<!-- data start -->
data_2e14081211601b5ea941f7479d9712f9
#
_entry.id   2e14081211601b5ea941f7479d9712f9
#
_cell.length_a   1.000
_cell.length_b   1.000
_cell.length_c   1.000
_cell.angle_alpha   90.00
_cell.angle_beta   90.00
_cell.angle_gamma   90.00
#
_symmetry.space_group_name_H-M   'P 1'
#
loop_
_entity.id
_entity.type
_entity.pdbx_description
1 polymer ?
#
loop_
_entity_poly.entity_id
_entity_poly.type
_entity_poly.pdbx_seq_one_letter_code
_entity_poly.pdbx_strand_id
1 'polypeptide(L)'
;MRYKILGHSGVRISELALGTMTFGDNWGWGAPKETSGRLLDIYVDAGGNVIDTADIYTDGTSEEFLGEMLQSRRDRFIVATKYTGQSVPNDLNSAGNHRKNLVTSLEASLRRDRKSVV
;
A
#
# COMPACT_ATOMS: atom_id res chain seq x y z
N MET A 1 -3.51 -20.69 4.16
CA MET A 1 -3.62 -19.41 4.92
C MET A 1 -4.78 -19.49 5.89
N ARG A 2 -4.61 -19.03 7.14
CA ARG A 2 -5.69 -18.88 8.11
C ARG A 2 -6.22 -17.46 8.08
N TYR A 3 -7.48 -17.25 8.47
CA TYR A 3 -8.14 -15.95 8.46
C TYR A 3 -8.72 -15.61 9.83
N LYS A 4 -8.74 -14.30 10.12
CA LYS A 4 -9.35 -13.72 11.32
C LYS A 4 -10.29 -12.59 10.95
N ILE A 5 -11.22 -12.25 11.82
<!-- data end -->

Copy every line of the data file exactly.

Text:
data_2e14081211601b5ea941f7479d9712f9
#
_entry.id   2e14081211601b5ea941f7479d9712f9
#
_cell.length_a   1.000
_cell.length_b   1.000
_cell.length_c   1.000
_cell.angle_alpha   90.00
_cell.angle_beta   90.00
_cell.angle_gamma   90.00
#
_symmetry.space_group_name_H-M   'P 1'
#
loop_
_entity.id
_entity.type
_entity.pdbx_description
1 polymer ?
#
loop_
_entity_poly.entity_id
_entity_poly.type
_entity_poly.pdbx_seq_one_letter_code
_entity_poly.pdbx_strand_id
1 'polypeptide(L)'
;MRYKILGHSGVRISELALGTMTFGDNWGWGAPKETSGRLLDIYVDAGGNVIDTADIYTDGTSEEFLGEMLQSRRDRFIVATKYTGQSVPNDLNSAGNHRKNLVTSLEASLRRDRKSVV
;
A
#
# COMPACT_ATOMS: atom_id res chain seq x y z
N MET A 1 -3.51 -20.69 4.16
CA MET A 1 -3.62 -19.41 4.92
C MET A 1 -4.78 -19.49 5.89
N ARG A 2 -4.61 -19.03 7.14
CA ARG A 2 -5.69 -18.88 8.11
C ARG A 2 -6.22 -17.46 8.08
N TYR A 3 -7.48 -17.25 8.47
CA TYR A 3 -8.14 -15.95 8.46
C TYR A 3 -8.72 -15.61 9.83
N LYS A 4 -8.74 -14.30 10.12
CA LYS A 4 -9.35 -13.72 11.32
C LYS A 4 -10.29 -12.59 10.95
N ILE A 5 -11.22 -12.25 11.82